That's especially frustrating in this instance, since many of the interview subjects could easily provide that very insight. It makes no sense to have Kellee Santiago on camera, and to have numerous clips from Journey, yet never connect the two. Rather than asking Santiago to extrapolate on broad, well-trodden arguments, why wouldn't you instead ask her to actually talk specifically about Journey, about the creative processes, the thoughts and intentions that went into its construction, the emotional responses designer Jenova Chen was trying to evoke? I've seen Santiago and Chen talk on this very subject at press events, and nobody having seen them could deny that they were listening to artists talking about their art. It's an open goal, and Pixel Poetry doesn't even take a swing at it.

Adam Sessler, formerly of G4, makes most of the film's best arguments.

This is the hurdle documentary makers need to overcome, this inexplicable aversion to having game designers simply talk about their art, and explaining how those designers are able to use the cold clay of zeroes and ones to make us feel joy, sadness, guilt or fear. Despite having the balls to portray Da Vinci with a joypad on its poster, Pixel Poetry never dares to venture into the chewy core of game design where the art actually happens.

What's the point of showing Super Mario Bros in a documentary about the art of games, if you're not going to explain what makes it so wonderful, so timeless? This is where the argument will be won, and we can't shy away from attaching specifics to it. Enough with the generalities that try to make a coherent case for everything from Candy Crush to Call of Duty. If we're to convince the wider world that games deserve to be taken seriously, then we need to talk about them in a serious and specific way.

All the expected games are prominently included in Pixel Poetry, yet none are explored in terms of their artfulness. The playful clockwork precision of Miyamoto's design, the nursery rhyme dread of Limbo, the acidic romantic critique of Braid, the subtle emotional crescendo of Ueda's Shadow of the Colossus, the nerve-jangling moral role play of Papers, Please - all are reduced to montage wallpaper rather than in-depth examples that might actually add some muscle to the case for games as an artform. It's a waste.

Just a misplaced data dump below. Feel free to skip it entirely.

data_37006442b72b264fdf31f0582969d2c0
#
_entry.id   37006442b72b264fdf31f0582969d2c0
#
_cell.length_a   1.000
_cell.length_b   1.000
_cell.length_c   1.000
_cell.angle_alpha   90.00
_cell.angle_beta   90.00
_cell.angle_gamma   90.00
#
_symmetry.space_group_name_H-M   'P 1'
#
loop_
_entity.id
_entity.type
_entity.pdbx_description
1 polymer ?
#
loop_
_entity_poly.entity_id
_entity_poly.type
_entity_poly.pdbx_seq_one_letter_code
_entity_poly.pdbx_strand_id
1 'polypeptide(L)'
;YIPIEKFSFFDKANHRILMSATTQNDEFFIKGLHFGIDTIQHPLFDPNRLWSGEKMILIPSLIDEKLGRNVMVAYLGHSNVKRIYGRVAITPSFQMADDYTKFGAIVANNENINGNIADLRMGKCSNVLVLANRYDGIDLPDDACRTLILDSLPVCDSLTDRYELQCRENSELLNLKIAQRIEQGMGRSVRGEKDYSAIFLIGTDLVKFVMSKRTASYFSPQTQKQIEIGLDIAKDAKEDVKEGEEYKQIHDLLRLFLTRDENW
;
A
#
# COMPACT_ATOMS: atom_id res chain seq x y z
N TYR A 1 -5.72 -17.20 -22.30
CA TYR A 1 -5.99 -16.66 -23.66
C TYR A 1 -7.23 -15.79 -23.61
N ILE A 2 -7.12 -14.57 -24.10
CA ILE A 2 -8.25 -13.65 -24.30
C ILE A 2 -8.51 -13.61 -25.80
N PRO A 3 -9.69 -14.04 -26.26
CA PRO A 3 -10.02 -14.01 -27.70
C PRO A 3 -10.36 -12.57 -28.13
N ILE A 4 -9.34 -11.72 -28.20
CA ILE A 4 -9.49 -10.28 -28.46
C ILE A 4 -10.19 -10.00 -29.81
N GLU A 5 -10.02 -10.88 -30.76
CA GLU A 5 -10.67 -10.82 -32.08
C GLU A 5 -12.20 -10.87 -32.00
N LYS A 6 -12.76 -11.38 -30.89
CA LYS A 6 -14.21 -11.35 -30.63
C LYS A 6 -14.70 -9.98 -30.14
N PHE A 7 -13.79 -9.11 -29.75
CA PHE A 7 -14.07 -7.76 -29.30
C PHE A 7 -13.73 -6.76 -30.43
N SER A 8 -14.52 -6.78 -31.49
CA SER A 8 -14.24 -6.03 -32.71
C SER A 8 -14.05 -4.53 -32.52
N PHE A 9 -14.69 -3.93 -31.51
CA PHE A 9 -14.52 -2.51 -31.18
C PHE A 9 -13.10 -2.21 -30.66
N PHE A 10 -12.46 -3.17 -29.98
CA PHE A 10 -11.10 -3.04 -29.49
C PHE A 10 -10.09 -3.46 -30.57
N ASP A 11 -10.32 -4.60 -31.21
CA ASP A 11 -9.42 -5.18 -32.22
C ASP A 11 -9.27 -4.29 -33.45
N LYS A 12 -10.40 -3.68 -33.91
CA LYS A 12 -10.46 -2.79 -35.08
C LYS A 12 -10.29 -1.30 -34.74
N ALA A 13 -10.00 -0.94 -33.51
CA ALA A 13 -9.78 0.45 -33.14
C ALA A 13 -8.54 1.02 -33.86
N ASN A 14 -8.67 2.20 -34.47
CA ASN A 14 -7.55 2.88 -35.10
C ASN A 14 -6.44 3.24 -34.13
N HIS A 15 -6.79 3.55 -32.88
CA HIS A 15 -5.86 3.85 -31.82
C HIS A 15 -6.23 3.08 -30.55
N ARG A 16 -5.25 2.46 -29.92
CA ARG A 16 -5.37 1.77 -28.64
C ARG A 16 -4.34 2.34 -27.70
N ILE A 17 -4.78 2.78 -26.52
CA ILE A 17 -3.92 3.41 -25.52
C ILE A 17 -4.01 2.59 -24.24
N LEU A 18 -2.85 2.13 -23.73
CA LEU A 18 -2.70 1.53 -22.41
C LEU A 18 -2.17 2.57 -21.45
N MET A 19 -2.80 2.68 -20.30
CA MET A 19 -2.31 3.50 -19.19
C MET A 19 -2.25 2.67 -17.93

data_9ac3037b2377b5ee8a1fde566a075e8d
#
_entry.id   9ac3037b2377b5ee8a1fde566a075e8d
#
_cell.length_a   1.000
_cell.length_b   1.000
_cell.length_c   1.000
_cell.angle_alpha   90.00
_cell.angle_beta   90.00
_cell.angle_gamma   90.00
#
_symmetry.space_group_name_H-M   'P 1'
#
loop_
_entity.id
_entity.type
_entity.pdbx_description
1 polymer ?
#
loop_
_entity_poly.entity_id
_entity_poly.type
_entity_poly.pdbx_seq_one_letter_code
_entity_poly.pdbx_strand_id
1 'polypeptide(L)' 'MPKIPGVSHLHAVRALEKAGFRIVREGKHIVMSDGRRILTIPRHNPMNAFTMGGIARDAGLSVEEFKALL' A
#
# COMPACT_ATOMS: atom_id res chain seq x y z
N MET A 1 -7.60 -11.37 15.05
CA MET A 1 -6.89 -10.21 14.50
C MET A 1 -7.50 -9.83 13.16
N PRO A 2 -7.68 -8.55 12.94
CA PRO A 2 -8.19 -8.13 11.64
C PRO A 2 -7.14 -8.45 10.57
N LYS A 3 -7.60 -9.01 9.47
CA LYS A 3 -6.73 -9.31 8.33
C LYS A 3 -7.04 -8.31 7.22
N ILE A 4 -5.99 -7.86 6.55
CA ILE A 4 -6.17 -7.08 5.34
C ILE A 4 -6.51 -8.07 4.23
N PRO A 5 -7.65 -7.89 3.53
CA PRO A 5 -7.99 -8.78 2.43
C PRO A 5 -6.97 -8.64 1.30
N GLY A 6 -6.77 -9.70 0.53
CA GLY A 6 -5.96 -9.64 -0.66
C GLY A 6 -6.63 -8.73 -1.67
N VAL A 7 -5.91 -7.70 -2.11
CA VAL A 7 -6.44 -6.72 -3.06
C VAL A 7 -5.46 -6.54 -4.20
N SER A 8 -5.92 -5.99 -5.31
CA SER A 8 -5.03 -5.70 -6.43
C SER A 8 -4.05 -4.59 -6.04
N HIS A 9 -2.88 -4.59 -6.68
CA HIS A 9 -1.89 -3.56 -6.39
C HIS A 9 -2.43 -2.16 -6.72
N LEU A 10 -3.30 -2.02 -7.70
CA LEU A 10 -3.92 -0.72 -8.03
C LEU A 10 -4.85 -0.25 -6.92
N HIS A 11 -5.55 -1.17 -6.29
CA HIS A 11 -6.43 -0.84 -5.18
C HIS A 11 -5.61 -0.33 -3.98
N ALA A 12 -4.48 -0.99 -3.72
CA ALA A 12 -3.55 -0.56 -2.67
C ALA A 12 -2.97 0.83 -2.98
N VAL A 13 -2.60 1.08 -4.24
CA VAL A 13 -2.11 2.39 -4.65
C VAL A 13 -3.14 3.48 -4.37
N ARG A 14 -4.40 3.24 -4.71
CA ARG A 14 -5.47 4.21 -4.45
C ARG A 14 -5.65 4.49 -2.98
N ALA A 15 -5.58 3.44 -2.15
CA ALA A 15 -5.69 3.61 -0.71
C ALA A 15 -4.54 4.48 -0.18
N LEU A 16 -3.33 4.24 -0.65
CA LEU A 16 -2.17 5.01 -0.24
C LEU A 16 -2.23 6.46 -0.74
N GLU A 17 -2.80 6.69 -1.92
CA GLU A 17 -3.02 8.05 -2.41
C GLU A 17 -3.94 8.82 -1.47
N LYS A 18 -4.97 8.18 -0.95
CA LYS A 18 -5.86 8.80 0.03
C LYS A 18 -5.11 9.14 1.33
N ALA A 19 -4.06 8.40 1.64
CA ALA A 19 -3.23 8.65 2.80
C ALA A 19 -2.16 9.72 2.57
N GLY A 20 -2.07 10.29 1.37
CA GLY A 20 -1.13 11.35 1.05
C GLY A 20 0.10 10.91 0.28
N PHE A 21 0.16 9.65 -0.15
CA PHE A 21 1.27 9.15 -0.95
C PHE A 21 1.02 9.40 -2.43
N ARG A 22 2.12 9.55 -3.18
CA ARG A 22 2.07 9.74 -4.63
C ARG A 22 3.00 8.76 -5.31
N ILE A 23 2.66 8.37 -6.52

8-bit inspired street artist Kid NES1 offers a short but welcome detour into the wider impact of game culture.

Maybe the viewer is assumed to understand their significance, in which case Pixel Poetry is just another film made by gamers, for gamers, safely preaching to the long-since converted. Or maybe there's a worry that the non-gaming audience might turn off if we get too deep into the guts of how games are made. Yet what does that lack of confidence say about our faith in the medium?

There's beauty in the primal call and response of a well-crafted gameplay loop that packs an emotional punch, just as surely as there's beauty in the well-turned phrase of a sonnet, so why not explain that using identifiable examples? If Sessler's point about the cultural vocabulary of gaming acting as a barrier to wider understanding is true, then any film tackling games as a serious subject must first provide a translation - not in broad, vague terms, but by breaking down what makes games special into the equivalent verbs and adjectives, and getting the artists in question to explain why they used them.

Pixel Poetry has its moments of insight, but it still speaks the language of games to an audience already fluent. It's better than Video Games: The Movie in a lot of ways, but also falls into the exact same trap of leaving the viewers who most need to be convinced out in the cold, no closer to understanding games than before.

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About the Author

Dan Whitehead avatar

Dan Whitehead

Contributor

Dan has been writing for Eurogamer since 2006 and specialises in RPGs, shooters and games for children. His bestest game ever is Julian Gollop's Chaos.